Uncertainty lurks over job security in the United Kingdom as its unemployment rate rose higher than expected in February.

This is as employers have begun to downsize in response to high interest rates.

The Office for National Statistics said the unemployment rate increased to 4.2 percent in February from 3.9 percent, well above the 4 per cent expected by City economists, according to the Economic Times.

“We are now seeing tentative signs that the jobs market is beginning to cool,” ONS Director of Economic Statistics, Liz McKeown said.

The ONS added that average regular pay growth, excluding bonuses, plunged to 6.0 per cent from 6.1 per cent.

However, taking into account Britain’s annual inflation rate during the period, real wages rose by only 2.1 percent.

“Easing pressure in the labour market keeps the Bank of England on track for a summer rate cut,” commented Yael Selfin, chief economist at KPMG UK.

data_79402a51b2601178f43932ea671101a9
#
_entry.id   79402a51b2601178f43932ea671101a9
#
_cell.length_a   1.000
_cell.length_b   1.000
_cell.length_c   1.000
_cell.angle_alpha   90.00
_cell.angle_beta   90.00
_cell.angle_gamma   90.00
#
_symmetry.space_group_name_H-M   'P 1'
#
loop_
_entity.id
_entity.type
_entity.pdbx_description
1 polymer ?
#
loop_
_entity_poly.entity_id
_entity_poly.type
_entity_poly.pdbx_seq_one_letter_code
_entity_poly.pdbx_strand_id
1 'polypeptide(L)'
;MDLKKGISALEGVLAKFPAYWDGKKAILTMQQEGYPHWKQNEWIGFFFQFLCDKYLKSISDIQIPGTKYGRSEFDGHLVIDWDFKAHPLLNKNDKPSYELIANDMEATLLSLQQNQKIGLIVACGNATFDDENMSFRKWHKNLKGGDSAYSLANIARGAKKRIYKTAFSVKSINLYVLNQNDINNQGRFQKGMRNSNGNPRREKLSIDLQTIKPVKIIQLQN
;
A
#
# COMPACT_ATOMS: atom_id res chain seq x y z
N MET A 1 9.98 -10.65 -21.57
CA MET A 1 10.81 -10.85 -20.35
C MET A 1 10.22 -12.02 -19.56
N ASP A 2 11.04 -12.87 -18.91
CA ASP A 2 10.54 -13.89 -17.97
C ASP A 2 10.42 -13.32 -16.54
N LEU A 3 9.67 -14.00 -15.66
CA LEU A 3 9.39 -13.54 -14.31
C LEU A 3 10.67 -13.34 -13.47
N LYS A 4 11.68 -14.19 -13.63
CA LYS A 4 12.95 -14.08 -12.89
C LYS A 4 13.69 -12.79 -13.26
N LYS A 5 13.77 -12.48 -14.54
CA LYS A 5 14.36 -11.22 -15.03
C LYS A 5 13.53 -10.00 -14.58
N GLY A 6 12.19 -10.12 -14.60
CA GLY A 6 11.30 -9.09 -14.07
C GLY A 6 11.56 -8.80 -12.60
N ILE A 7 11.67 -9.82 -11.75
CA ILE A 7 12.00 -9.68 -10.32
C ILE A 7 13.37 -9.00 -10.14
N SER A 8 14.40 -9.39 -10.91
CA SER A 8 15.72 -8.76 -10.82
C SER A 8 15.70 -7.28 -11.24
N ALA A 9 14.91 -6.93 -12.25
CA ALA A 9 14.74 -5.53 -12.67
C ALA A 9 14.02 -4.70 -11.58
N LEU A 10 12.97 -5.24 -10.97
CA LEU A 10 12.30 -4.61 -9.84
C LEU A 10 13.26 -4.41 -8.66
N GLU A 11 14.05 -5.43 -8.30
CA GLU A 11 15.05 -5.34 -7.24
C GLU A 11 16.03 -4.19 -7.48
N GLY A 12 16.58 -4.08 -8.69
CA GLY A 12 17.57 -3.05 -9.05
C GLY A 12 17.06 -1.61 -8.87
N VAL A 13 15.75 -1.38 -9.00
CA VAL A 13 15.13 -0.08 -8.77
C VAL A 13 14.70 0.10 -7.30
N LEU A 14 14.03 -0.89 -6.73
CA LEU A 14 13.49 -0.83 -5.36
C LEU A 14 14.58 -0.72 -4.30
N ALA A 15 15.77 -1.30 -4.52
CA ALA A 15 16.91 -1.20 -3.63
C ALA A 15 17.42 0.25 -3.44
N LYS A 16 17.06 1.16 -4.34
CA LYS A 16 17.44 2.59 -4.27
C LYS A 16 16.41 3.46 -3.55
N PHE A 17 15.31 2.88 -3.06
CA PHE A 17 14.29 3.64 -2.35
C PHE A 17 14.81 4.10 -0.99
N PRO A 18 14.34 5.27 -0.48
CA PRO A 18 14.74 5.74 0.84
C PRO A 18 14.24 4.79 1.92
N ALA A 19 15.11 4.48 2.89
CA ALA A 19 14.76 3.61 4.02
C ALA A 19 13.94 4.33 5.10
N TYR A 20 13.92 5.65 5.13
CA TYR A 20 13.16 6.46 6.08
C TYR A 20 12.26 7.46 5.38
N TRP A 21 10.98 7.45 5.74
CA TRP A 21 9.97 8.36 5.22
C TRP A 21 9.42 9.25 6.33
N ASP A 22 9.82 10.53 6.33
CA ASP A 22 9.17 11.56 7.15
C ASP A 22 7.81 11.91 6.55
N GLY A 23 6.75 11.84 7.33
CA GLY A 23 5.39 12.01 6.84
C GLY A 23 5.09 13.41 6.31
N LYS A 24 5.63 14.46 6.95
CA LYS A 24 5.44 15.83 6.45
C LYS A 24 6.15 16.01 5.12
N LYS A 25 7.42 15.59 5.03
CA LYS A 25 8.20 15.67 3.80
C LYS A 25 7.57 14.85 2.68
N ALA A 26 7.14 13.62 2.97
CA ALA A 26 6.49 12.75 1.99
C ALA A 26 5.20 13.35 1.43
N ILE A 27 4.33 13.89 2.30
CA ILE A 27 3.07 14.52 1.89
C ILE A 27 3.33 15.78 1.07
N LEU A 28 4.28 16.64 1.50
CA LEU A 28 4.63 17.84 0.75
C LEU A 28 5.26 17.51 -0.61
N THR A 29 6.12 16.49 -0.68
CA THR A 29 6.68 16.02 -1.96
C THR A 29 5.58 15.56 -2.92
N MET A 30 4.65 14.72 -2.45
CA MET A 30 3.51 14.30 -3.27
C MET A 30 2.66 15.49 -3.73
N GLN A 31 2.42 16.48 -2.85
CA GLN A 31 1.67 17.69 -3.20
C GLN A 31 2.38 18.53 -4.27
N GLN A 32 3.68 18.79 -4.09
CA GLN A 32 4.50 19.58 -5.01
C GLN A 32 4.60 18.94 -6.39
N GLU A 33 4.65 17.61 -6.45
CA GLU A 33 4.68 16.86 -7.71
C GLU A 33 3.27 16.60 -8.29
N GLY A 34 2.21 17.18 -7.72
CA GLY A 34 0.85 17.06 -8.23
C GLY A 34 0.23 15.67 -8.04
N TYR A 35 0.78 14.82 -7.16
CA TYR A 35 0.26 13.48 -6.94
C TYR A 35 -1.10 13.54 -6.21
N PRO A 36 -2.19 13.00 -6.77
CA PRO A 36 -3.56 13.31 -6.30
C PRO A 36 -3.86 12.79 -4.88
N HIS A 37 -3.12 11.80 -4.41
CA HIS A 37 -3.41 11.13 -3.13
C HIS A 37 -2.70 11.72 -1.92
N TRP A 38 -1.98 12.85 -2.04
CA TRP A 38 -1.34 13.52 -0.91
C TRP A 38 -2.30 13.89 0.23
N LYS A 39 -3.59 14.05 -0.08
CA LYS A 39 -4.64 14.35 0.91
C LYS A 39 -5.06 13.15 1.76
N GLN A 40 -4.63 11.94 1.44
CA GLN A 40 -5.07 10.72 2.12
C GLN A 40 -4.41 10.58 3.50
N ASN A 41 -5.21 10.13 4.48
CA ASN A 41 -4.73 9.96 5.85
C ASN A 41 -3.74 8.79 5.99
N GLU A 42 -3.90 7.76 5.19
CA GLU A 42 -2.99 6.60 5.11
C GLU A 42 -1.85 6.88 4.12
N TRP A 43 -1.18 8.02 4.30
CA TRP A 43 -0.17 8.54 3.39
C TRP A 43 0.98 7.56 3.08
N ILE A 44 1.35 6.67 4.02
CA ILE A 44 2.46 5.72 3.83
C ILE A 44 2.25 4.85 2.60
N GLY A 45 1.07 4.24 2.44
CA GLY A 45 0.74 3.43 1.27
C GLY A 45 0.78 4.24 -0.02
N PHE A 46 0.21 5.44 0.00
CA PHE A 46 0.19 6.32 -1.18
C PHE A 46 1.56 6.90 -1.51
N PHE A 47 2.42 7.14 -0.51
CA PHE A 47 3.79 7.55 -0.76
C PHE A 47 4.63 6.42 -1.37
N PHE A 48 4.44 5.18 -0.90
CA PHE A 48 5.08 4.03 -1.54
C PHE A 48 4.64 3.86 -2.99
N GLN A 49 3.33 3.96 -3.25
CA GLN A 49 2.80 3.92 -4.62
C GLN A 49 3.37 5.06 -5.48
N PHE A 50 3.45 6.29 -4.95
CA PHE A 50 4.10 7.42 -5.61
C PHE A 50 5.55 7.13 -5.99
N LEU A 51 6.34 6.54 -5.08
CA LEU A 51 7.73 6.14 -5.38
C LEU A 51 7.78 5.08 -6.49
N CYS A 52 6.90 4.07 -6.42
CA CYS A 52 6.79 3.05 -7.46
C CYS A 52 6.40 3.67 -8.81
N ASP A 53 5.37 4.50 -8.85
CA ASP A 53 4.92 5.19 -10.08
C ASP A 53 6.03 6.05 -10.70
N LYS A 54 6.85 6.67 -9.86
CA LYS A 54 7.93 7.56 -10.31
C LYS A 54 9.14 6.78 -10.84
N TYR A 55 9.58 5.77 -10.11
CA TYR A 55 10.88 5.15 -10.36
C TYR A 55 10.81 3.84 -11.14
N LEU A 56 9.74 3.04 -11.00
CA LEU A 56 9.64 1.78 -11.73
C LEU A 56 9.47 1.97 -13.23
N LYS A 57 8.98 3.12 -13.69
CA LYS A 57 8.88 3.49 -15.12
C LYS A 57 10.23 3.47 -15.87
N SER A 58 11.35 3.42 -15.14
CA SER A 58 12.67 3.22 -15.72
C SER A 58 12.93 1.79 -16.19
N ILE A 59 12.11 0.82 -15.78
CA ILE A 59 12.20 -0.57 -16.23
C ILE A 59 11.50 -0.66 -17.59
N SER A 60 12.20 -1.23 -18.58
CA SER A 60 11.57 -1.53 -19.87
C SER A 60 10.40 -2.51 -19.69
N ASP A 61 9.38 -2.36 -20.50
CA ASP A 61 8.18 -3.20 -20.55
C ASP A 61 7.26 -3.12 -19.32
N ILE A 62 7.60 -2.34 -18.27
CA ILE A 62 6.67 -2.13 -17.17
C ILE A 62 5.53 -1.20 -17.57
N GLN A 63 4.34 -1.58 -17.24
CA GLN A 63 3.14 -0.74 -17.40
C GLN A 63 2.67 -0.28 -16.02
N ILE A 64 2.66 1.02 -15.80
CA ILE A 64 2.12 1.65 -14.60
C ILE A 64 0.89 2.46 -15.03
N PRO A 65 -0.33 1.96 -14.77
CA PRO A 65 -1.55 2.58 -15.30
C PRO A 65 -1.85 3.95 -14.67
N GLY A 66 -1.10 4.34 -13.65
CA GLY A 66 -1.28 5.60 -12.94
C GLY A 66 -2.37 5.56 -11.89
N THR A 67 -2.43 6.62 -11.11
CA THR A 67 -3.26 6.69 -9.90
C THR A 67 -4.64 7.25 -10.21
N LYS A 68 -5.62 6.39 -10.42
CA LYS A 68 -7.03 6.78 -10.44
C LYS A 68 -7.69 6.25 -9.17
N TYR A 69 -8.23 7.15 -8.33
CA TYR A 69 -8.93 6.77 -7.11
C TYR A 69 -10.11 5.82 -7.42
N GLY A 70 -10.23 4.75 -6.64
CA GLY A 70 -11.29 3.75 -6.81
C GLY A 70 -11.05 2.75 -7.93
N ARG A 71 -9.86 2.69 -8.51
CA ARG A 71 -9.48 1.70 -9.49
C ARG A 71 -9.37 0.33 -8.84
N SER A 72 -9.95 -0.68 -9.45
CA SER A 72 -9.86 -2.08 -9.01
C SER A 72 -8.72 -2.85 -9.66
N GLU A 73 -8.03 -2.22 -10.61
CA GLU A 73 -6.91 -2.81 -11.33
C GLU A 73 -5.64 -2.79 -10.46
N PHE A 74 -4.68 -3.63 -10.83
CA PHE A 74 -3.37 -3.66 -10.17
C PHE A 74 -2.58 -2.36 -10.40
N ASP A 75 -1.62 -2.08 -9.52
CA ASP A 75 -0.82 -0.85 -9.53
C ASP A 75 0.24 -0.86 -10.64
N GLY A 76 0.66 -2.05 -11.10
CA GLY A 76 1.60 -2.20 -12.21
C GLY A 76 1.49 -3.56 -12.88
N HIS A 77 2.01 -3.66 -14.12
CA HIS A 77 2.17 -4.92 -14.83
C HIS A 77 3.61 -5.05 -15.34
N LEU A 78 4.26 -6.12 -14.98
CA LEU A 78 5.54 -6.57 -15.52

“The slight easing in regular pay growth will bring some comfort for the BoE which has relied on the pay data as a key gauge of domestic inflationary pressure.

“Moreover, the rise in unemployment rate paints a picture of a less tight labour market.”

The Bank of England in March held its key interest rate at a 16-year high of 5.25 percent, as overall UK inflation remains stubbornly above its 2.0-percent target.

Inflation fell to a near two-and-a-half-year low of 3.4 percent in February, easing the nation’s cost-of-living crisis, said the Economic Times.